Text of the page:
JDO doesn't include explicit support for stored procedures. However DataNucleus provides two options for allowing use of stored procedures with RDBMS datastores.
In JDO all SQL queries must begin "SELECT ...", and consequently it is not possible to execute stored procedures. In DataNucleus we have an extension that allows this to be overridden. To enable this you should pass the property datanucleus.query.sql.allowAll as true when creating the PersistenceManagerFactory. Thereafter you just invoke your stored procedures like this
Query q = pm.newQuery("javax.jdo.query.SQL", "EXECUTE sp_who");
Where "sp_who" is the stored procedure being invoked. Clearly the same rules will apply regarding the results of the stored procedure and mapping them to any result class. The syntax of calling a stored procedure differs across RDBMS. Some require "CALL ..." and some "EXECUTE ...". Go consult your manual.
Obviously JDO allows potentially any "query language" to be invoked using its API. With DataNucleus and RDBMS datastores we can do the following
Query q = pm.newQuery("STOREDPROC", "MY_TEST_SP_1");
Now on its own this will simply invoke the define stored procedure ( MY_TEST_SP_1 ) in the datastore. Obviously we want more control than that, so this is where you use DataNucleus specifics. Let's start by accessing the internal stored procedure query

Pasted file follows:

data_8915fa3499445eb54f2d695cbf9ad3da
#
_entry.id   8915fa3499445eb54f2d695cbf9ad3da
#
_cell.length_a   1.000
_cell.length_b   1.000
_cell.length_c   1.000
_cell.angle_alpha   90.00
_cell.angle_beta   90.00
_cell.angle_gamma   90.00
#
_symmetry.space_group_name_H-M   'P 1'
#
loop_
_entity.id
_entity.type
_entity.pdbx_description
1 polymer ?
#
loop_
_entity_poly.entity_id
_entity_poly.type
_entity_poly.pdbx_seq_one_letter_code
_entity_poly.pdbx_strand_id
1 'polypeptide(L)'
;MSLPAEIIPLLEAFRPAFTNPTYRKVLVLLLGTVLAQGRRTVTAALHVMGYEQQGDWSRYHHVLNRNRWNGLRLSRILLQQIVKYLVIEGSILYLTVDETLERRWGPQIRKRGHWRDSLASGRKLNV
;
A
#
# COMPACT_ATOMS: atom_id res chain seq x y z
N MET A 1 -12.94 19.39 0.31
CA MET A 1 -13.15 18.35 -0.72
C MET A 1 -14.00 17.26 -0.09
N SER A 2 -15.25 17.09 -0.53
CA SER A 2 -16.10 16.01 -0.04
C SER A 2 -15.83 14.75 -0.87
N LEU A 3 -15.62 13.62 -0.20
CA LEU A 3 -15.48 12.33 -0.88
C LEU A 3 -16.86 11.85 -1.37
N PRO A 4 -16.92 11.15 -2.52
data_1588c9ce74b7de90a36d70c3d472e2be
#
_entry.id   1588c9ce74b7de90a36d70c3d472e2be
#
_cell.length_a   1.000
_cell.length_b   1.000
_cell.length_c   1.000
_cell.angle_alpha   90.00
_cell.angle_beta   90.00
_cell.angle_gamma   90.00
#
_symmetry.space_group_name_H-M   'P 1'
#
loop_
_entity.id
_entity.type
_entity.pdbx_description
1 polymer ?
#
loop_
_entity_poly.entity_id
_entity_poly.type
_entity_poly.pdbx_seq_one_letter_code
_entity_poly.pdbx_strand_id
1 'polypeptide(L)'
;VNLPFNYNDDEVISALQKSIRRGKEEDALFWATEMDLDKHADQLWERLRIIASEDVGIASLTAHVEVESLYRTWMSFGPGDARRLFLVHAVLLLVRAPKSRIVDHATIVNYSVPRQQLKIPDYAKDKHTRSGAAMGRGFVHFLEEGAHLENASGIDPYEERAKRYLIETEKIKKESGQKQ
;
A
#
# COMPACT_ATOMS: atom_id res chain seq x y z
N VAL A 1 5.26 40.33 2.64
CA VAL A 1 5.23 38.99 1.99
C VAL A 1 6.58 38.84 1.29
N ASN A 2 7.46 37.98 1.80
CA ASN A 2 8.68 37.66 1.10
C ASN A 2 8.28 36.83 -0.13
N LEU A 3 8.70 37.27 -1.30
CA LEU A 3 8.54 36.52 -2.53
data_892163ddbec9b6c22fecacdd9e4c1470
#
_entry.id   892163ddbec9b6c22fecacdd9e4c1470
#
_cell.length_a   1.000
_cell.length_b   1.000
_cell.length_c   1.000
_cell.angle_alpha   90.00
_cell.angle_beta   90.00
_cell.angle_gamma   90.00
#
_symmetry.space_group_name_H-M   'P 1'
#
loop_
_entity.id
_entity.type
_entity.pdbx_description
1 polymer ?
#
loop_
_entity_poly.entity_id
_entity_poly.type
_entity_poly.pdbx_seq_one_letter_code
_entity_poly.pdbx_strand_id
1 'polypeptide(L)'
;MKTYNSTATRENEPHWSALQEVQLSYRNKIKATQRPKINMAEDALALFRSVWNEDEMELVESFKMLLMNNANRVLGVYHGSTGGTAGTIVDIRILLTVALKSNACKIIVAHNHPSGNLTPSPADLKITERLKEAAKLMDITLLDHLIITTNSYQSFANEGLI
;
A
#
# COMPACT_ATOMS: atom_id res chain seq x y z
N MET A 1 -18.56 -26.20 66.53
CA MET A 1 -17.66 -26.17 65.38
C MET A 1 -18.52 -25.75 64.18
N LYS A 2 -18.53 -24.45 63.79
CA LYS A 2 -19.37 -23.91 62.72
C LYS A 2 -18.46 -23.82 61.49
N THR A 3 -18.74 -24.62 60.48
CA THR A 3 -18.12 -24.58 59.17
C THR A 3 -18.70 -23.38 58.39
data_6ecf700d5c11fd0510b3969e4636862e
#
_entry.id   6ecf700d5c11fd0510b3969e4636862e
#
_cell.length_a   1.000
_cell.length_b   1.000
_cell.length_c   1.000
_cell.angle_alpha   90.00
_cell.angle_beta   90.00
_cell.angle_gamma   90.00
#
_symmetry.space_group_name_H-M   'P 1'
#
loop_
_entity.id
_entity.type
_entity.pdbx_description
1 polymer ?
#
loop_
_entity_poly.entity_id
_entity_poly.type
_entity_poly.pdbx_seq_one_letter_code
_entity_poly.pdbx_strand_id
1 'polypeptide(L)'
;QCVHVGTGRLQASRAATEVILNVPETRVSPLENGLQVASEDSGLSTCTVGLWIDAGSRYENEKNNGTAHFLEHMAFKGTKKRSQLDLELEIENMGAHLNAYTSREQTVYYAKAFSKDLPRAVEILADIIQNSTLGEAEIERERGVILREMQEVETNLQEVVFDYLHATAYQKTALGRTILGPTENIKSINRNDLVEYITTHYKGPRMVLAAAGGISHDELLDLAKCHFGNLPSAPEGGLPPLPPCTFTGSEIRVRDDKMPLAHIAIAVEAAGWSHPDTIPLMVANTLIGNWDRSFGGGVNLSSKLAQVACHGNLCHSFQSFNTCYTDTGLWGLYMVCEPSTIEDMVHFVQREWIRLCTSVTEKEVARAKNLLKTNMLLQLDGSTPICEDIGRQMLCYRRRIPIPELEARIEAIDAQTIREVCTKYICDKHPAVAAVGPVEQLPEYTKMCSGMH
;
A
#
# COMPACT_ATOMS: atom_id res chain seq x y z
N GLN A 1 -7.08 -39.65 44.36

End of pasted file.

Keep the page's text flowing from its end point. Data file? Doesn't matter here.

import org.datanucleus.api.jdo.JDOQuery; import org.datanucleus.store.query.AbstractStoredProcedureQuery; ... AbstractStoredProcedureQuery spq = (AbstractStoredProcedureQuery)((JDOQuery)q).getInternalQuery());
Now we can control things like parameters, and what is returned from the stored procedure query. Let's start by registering any parameters (IN, OUT, or INOUT) for our stored proc. In our example we use named parameters, but you can also use positional parameters.
spq.registerParameter("PARAM1", String.class, StoredProcQueryParameterMode.IN); spq.registerParameter("PARAM2", Integer.class, StoredProcQueryParameterMode.OUT);
Simple execution is like this (where you omit the paramValueMap if you have no input parameters).
boolean hasResultSet = spq.execute(paramValueMap);
That method returns whether a result set is returned from the stored procedure (some return results, but some return an update count, and/or output parameters). If we are expecting a result set we then do
List results = (List)spq.getNextResults();
and if we are expecting output parameter values then we get them using the API too. Note again that you can also access via position rather than name.
Object val = spq.getOutputParameterValue("PARAM2");
That summarises our stored procedure API. It also allows things like multiple result sets for a stored procedure, all using the AbstractStoredProcedureQuery API.